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Welcome to Suprose.

Why Su-prose? "Su" in Sanskrit is a prefix for "good". This is a place where we will discuss and analyze prose (with a South Asian Connection) - that which is good, awesome, excellent, and maybe rant about prose that could be better.

Whether you love prose, are a prose expert, or want to learn more about prose, or to put it simply want to have anything to do with prose, this blog is for you.

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Thursday, October 18, 2012

Tête-à-Tête With Shauna Singh Baldwin

A Canadian writer of Indian descent, Shauna Singh Baldwin was born in Montreal, grew up in India, and lives in the US. Her first novel What the Body Remembers, the story of two women in a polygamous marriage in occupied India, received the Commonwealth Prize for Best Book (Canada-Caribbean). 

Shauna's second novel, The Tiger Claw,the story of a Sufi Muslim secret agent searching for her beloved through occupied France, was a finalist for Canada's Giller Prize and has been optioned for film. 

English Lessons and Other Stories received the Friends of American Writers prize. Shauna is co-author of A Foreign Visitor's Survival Guide to America.We Are Not in Pakistan: stories was published in 2007. The Selector of Souls was published in Sept 2012.

Shauna has an MBA from Marquette University and an MFA from the University of British Columbia. She is passionate about womens issues and her books reflect this.

An article in The Globe And The Mail says, "Although her outspokenness has made her controversial in the traditional society that produced her – a trait Baldwin shares, albeit less dramatically, with her friend Salman Rushdie – this author remains fiercely political. The fact that few want to talk about the epidemic of anti-female sex selection that is distorting Indian society is precisely why she does.
"There's no question this is a terrible problem, and it's a very silent problem," she says. "But if you're going to do fiction, I think you focus on the unseen. You focus on the things that are silent in our lives."

Suprose is proud to feature Shauna Singh Baldwin, in the monthly Tête-à-Tête series.

What drives you to write? What is your writing Muse?

Usually outrage and anger at some event drive me to explore motives and world views that lead to a conflict. And curiosity -- what would it feel like to be/ to do/to experience...
Silence and a blank screen are excellent muses. 

When and how did you discover you wanted to be a writer?

Around the age of eleven. I began journaling, coming up with interesting phrases to describe the world, to remember the moment, to explore and understand people. I carried that journal everywhere and some stories and article s began to form -- it was quite painless :-).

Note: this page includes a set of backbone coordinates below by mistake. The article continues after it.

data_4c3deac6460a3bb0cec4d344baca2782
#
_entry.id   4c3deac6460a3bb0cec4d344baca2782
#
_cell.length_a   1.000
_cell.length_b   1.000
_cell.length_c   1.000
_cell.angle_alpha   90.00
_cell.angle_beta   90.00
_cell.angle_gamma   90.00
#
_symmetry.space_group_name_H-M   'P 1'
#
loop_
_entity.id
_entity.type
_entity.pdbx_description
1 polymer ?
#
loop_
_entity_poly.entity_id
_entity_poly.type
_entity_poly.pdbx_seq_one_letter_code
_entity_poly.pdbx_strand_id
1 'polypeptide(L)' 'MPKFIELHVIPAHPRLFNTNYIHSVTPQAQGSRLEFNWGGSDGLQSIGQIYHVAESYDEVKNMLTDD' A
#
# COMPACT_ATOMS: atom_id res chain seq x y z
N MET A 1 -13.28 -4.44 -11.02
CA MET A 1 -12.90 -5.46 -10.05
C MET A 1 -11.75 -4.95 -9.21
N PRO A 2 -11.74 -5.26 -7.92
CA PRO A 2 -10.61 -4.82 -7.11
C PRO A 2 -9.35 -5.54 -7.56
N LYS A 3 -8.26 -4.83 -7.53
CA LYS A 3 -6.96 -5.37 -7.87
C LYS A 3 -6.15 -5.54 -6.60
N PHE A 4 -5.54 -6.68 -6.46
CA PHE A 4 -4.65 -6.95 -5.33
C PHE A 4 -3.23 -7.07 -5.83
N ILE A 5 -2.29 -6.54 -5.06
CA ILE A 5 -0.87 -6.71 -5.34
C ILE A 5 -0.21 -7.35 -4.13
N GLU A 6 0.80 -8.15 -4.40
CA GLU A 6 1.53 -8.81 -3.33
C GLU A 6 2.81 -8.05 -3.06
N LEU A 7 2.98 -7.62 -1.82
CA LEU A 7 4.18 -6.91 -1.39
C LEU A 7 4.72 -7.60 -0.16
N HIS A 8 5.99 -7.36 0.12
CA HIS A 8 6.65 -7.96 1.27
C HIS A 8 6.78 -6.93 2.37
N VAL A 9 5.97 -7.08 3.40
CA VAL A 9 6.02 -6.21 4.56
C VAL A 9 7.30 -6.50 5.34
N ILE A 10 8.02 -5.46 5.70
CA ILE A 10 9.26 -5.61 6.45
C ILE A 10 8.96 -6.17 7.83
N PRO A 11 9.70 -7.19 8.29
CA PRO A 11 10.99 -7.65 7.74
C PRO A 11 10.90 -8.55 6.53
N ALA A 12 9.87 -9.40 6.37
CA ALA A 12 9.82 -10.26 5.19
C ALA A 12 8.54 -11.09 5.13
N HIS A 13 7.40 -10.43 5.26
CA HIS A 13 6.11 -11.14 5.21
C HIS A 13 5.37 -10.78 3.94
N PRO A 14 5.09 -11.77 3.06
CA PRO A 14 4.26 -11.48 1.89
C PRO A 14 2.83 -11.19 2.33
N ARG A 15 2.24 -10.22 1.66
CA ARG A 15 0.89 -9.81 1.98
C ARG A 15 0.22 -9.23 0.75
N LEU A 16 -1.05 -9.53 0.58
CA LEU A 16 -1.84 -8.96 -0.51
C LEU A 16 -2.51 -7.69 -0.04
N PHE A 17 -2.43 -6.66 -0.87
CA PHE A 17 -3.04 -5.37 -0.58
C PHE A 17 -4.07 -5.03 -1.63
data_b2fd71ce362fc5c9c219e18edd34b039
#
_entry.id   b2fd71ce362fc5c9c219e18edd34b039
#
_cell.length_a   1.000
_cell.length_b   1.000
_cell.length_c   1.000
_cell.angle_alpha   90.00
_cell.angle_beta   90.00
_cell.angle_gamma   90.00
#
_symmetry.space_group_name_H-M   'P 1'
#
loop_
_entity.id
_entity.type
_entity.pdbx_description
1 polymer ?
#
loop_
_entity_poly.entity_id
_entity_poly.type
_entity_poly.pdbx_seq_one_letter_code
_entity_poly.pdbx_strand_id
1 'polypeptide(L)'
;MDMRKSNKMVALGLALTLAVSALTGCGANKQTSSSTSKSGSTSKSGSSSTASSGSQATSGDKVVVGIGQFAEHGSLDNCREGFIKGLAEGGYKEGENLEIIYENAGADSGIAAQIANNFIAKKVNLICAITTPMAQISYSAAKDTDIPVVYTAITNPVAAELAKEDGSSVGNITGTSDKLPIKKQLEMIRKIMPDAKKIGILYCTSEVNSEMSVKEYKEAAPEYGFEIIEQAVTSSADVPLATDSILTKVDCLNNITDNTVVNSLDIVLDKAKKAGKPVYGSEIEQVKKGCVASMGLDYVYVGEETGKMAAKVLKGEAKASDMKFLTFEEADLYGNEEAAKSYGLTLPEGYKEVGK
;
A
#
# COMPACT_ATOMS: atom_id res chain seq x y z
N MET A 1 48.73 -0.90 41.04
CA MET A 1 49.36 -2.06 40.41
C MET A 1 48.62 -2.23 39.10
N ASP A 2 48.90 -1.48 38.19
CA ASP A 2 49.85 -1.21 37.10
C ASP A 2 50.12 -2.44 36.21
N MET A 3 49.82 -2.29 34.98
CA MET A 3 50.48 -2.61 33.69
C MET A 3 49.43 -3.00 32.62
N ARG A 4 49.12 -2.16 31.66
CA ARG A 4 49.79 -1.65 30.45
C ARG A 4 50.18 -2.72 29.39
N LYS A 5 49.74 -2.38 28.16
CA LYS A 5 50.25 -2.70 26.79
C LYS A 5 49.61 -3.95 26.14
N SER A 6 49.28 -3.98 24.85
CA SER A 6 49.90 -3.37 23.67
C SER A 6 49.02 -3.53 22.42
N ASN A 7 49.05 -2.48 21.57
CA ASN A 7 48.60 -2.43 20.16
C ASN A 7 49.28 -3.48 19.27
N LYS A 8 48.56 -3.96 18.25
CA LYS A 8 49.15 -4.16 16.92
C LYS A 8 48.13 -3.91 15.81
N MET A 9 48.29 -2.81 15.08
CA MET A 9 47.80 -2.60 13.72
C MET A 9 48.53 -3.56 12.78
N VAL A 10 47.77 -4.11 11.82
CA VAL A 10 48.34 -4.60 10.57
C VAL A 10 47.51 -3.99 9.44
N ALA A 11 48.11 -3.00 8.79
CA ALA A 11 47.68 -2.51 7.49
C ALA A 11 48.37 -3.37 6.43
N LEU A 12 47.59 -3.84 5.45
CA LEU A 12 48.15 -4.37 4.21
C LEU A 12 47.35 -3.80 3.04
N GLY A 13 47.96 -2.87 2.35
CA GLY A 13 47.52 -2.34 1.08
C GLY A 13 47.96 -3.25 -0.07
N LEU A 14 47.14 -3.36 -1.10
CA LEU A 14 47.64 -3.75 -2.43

You have said that "Writers of colour take an enormous risk when they critique their own cultures, one that leaves them vulnerable to censure from all sides." How do you deal with this kind of criticism?

By the time my work is published it has been subjected to several years of rigorous verification and revision -- post-publication criticism therefore usually tells more about the critic than about the work. Pomposity can usually be punctured by humour.   

Can you tell us how you found the story and characters for The Selector Of Souls?  

The story began from Images and voices. Damini was a minor character in A Pair of Ears, a short story included inEnglish Lessons and Other Stories (Goose Lane, 1996). Mem-saab and Sardar-saab were characters in What the BodyRemembers, along with their sons Amanjit and Timcu. My challenge was to understand how all these are related. 

In general, how do ideas for your books come to you, and how do you go about creating your characters and the plot?

I begin from voices of the characters, and ask them where they are, who they are talking to, and what troubles them. During the first half, I may outline as I write, and end up with twenty-thirty outlines as I feel out the story, but when I look back on those outlines, none reflects the story that eventually comes forth to surprise me. That's because fiction may describe a problem we have in real life, but wouldn't entertain if characters didn't break usual patterns and come up with creative solutions. 

What is your favorite part of the writing/publishing cycle?

Beginning. That's when the idea is most seductive and looks very easy.  Talking about writing after publication is easy, too. It's the writing that's difficult. 

Some of your role models, who you like to read and why?

Positive role models: Richard Powers, Ursula Le Guin, Octavia Butler, Toni Morrisson, E.M. Forster, Janette Turner Hospital, Salman Rushdie, Nayantara Sahgal, Kamala Markandaya, Anosh Irani.
These writers write with compassion for their characters, without judging them.  Their choice of subjects and situations shows bravery as writers, along with deep concern for the human race. 

What is currently on your to-read pile, and what I just finished reading piles?

Just finished reading: 
Allah, Liberty and Love 
- Irshad Manji
Burnt Shadows
 -- by Kamila Shamsie
Mortality - Christopher Hitchens
The Western Light -- by Susan Swan
On my to-read/in the middle of reading pile: 
Requiem -- by Frances Itani
Joseph Anton
 - Salman Rushdie
Dark Diversions
 - John Ralston Saul
Why Men Lie -- Linden Macintyre

If you had a chance to ask your role models a question, what would that be?

Writing role models or personal? I'll take that question to mean
If you had a chance to ask your personal role models a question, what would that be?
The question I would ask is: How do you raise a son to be a compassionate and nurturing man? 

What are your writing goals and dreams?

To write a book about writing. To write more plays, poems and short stories.
To write another novel -- or two or three...

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